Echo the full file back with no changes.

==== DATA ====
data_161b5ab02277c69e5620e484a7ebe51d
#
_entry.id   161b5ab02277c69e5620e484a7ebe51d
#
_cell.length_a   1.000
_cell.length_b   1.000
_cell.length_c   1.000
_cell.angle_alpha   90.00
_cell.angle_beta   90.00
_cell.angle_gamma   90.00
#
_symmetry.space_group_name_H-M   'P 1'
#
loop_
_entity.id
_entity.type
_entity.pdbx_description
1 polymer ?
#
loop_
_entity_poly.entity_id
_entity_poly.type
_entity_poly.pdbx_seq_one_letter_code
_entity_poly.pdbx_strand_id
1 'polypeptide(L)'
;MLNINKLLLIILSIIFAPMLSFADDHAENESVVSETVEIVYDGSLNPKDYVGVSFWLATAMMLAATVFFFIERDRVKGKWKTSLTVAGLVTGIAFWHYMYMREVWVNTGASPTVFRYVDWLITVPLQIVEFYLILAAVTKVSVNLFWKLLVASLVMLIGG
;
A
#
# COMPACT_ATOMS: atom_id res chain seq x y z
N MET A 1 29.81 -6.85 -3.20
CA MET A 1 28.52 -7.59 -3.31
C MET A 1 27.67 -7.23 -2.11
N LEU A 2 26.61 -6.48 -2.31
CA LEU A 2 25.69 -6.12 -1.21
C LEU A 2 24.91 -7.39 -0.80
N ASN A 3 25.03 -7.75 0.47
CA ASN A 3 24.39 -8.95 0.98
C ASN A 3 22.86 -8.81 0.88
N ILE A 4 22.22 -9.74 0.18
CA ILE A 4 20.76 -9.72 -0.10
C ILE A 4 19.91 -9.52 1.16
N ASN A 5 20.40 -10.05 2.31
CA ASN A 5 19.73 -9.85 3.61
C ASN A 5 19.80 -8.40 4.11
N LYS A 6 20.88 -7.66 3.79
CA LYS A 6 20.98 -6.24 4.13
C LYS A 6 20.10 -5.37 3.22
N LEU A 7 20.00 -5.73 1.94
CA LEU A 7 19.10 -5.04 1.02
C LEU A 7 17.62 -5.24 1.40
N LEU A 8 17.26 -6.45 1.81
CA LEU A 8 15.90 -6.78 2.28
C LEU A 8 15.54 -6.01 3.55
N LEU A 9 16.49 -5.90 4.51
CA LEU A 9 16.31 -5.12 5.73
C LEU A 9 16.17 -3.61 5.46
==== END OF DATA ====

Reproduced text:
data_161b5ab02277c69e5620e484a7ebe51d
#
_entry.id   161b5ab02277c69e5620e484a7ebe51d
#
_cell.length_a   1.000
_cell.length_b   1.000
_cell.length_c   1.000
_cell.angle_alpha   90.00
_cell.angle_beta   90.00
_cell.angle_gamma   90.00
#
_symmetry.space_group_name_H-M   'P 1'
#
loop_
_entity.id
_entity.type
_entity.pdbx_description
1 polymer ?
#
loop_
_entity_poly.entity_id
_entity_poly.type
_entity_poly.pdbx_seq_one_letter_code
_entity_poly.pdbx_strand_id
1 'polypeptide(L)'
;MLNINKLLLIILSIIFAPMLSFADDHAENESVVSETVEIVYDGSLNPKDYVGVSFWLATAMMLAATVFFFIERDRVKGKWKTSLTVAGLVTGIAFWHYMYMREVWVNTGASPTVFRYVDWLITVPLQIVEFYLILAAVTKVSVNLFWKLLVASLVMLIGG
;
A
#
# COMPACT_ATOMS: atom_id res chain seq x y z
N MET A 1 29.81 -6.85 -3.20
CA MET A 1 28.52 -7.59 -3.31
C MET A 1 27.67 -7.23 -2.11
N LEU A 2 26.61 -6.48 -2.31
CA LEU A 2 25.69 -6.12 -1.21
C LEU A 2 24.91 -7.39 -0.80
N ASN A 3 25.03 -7.75 0.47
CA ASN A 3 24.39 -8.95 0.98
C ASN A 3 22.86 -8.81 0.88
N ILE A 4 22.22 -9.74 0.18
CA ILE A 4 20.76 -9.72 -0.10
C ILE A 4 19.91 -9.52 1.16
N ASN A 5 20.40 -10.05 2.31
CA ASN A 5 19.73 -9.85 3.61
C ASN A 5 19.80 -8.40 4.11
N LYS A 6 20.88 -7.66 3.79
CA LYS A 6 20.98 -6.24 4.13
C LYS A 6 20.10 -5.37 3.22
N LEU A 7 20.00 -5.73 1.94
CA LEU A 7 19.10 -5.04 1.02
C LEU A 7 17.62 -5.24 1.40
N LEU A 8 17.26 -6.45 1.81
CA LEU A 8 15.90 -6.78 2.28
C LEU A 8 15.54 -6.01 3.55
N LEU A 9 16.49 -5.90 4.51
CA LEU A 9 16.31 -5.12 5.73
C LEU A 9 16.17 -3.61 5.46